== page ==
SpaceX's Falcon Heavy, after a successful launch has captured the world’s imagination and attention mainly because of its power but also because of its payload. Famously aboard the spacecraft is a Tesla Roadster, owned by SpaceX CEO Elon Musk, but joining the bright red sports car on its journey around our solar system is the Arch Library, created using 5D optical storage technology developed by Professor Peter Kazansky and his team at the University of Southampton’s Optoelectronics Research Centre.
This first Arch library (pronounced Ark) – known as the Solar Library - contains the Foundation Trilogy of science fiction books written by Elon Musk’s favourite American author, Isaac Asimov. Archs are the vision of the Arch Mission Foundation which wants to permanently preserve and disseminate human knowledge as part of an ‘Encyclopedia Galactica’ across time and space for the benefit of future generations. Over the last few years, scientists at the ORC have made a major step forward in the development of digital data storage that is capable of surviving for billions of years. Using nanostructured glass, they have developed the recording and retrieval processes of five dimensional (5D) digital data by femtosecond laser writing.
The storage allows unprecedented properties including 360 TB/disc data capacity, thermal stability up to 1,000°C and virtually unlimited lifetime at room temperature (13.8 billion years at 190°C ) opening a new era of eternal data archiving. As a very stable and safe form of portable memory, the technology could be highly useful for organisations with big archives, such as national archives, museums and libraries, to preserve their information and records. The technology was first experimentally demonstrated in 2013 when a 300 kB digital copy of a text file was successfully recorded in 5D.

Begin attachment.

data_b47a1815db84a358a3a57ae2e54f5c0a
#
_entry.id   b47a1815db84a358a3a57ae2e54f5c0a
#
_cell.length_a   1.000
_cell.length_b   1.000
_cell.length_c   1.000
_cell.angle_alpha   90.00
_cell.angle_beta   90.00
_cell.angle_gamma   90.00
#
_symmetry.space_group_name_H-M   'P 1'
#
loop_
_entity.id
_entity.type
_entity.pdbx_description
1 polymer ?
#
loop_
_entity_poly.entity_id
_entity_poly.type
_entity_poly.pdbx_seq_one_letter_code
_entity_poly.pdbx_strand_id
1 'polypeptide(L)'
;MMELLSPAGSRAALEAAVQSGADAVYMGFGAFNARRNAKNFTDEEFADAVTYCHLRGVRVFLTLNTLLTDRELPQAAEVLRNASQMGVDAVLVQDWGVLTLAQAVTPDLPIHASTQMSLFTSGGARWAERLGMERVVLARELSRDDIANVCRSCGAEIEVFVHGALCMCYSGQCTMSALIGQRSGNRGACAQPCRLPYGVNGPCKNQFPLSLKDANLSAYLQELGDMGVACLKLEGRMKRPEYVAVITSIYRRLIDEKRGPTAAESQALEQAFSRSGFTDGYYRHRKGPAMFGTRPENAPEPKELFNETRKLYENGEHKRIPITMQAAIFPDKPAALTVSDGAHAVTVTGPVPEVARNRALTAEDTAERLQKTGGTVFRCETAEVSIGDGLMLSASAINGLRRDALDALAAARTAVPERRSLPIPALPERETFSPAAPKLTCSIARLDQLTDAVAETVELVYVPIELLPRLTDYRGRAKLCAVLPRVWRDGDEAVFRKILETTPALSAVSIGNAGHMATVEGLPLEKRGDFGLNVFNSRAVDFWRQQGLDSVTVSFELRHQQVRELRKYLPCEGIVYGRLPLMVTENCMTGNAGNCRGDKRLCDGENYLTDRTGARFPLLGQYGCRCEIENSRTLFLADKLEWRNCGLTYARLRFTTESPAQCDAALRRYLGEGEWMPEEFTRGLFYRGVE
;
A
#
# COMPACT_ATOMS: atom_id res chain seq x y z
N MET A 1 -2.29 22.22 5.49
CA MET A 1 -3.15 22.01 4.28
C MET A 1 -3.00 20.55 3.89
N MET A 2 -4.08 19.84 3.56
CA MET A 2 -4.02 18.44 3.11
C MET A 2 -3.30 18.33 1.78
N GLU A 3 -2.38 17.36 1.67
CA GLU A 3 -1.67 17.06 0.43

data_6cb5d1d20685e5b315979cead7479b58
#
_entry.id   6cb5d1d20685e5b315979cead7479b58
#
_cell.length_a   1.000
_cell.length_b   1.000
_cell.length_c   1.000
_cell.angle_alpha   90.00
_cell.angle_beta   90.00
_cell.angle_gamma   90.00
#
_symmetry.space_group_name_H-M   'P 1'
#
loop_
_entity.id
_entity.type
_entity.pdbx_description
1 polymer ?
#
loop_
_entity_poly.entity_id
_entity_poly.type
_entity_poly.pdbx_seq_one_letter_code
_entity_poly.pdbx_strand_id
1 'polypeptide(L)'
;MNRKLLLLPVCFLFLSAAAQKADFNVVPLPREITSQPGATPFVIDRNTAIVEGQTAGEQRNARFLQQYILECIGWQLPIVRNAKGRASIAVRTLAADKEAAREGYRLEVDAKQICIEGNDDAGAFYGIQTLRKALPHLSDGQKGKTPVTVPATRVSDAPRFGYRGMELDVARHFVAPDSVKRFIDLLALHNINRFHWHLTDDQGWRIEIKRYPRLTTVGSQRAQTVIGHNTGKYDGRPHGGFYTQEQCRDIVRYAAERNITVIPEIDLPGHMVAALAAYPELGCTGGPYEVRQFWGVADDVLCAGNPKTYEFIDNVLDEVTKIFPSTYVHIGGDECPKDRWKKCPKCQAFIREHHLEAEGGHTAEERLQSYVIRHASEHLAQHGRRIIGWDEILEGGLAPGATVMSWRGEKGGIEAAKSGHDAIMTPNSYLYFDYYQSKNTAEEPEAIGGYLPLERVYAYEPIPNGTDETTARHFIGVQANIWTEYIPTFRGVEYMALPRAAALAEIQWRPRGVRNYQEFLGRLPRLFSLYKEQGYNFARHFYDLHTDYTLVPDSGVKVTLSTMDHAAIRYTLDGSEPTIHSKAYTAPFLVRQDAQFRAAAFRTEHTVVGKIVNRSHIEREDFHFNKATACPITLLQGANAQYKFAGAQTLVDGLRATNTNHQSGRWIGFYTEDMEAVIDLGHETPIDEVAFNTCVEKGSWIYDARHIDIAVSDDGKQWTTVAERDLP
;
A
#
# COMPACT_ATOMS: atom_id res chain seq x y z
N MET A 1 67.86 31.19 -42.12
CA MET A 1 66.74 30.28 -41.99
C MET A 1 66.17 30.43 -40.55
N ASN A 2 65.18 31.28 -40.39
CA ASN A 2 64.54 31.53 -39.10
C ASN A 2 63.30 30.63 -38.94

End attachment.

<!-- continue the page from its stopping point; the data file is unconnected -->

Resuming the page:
Now, major documents from human history such as Universal Declaration of Human Rights (UDHR), Newton’s Opticks, Magna Carta and Kings James Bible, have been saved as digital copies that could survive the human race. A copy of the UDHR encoded to 5D data storage was recently presented to UNESCO by the ORC at the International Year of Light (IYL) closing ceremony in Mexico. The documents were recorded using ultrafast laser, producing extremely short and intense pulses of light. The file is written in three layers of nanostructured dots separated by five micrometres (one millionth of a metre).
Coined as the ‘Superman memory crystal’, as the glass memory has been compared to the “memory crystals” used in the Superman films, the data is recorded via self-assembled nanostructures created in fused quartz. The information encoding is realised in five dimensions: the size and orientation in addition to the three dimensional position of these nanostructures.
This Arch Library is the second in a series of five (the first resides in Elon Musk’s personal library) and are two of the longest-lasting storage objects ever created by humans, and the product of decades of work by Professor Kazansky and the ORC to invent a new form of storage capable of serving the needs of the growth of big data. The Arch Mission plans to launch more Arch libraries into orbit in the future to create a ring of knowledge around the sun.